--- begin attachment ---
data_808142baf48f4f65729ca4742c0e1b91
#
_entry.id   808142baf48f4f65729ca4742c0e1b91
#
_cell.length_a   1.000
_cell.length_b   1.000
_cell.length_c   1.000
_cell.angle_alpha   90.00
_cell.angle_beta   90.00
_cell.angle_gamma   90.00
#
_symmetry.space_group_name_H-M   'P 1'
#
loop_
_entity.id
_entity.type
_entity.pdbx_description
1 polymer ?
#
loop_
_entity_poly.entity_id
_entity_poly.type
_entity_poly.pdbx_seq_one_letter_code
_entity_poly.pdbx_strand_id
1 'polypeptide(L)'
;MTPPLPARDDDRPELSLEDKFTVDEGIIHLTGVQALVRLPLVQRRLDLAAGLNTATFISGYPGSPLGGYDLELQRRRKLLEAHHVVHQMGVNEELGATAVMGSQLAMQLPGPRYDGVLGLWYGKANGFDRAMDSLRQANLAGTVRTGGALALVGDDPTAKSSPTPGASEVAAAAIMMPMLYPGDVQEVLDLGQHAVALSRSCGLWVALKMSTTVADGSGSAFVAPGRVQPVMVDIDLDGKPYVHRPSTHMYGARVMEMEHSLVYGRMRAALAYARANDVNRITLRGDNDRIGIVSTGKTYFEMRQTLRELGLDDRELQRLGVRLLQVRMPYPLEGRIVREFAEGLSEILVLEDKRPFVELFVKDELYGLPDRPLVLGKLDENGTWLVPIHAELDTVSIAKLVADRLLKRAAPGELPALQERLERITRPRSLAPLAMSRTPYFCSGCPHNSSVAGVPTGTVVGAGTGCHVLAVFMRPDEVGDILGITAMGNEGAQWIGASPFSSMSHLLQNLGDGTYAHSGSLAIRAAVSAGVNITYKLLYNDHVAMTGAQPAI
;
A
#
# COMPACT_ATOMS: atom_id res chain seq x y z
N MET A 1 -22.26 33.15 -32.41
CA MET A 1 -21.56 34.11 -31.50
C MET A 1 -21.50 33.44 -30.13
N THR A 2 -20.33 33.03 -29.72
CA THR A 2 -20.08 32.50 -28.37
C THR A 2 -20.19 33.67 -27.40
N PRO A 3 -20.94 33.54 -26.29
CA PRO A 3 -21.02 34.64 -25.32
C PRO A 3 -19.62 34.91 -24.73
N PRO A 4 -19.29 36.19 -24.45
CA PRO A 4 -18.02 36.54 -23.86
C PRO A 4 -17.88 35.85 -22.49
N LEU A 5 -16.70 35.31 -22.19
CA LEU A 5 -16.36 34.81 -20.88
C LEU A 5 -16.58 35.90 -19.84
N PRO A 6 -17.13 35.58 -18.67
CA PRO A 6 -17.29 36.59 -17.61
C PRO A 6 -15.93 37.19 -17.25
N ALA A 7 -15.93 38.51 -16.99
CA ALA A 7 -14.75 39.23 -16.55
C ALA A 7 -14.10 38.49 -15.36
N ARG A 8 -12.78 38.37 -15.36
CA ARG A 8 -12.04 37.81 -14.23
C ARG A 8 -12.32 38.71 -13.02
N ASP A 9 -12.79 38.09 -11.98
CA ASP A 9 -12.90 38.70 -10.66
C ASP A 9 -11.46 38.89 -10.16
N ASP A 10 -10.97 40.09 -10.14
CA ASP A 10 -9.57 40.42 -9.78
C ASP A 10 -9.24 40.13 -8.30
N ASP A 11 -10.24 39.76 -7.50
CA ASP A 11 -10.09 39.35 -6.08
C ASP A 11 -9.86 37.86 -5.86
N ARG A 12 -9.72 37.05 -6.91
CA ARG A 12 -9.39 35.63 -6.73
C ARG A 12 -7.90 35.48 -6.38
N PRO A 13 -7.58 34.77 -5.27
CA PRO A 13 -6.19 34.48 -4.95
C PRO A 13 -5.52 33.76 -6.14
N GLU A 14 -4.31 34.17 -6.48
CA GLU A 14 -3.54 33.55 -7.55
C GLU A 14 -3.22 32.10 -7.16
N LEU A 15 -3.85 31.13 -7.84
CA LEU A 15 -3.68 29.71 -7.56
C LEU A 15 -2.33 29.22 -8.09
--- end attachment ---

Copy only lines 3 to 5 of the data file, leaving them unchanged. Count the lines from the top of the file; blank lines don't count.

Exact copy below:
_entry.id   808142baf48f4f65729ca4742c0e1b91
#
_cell.length_a   1.000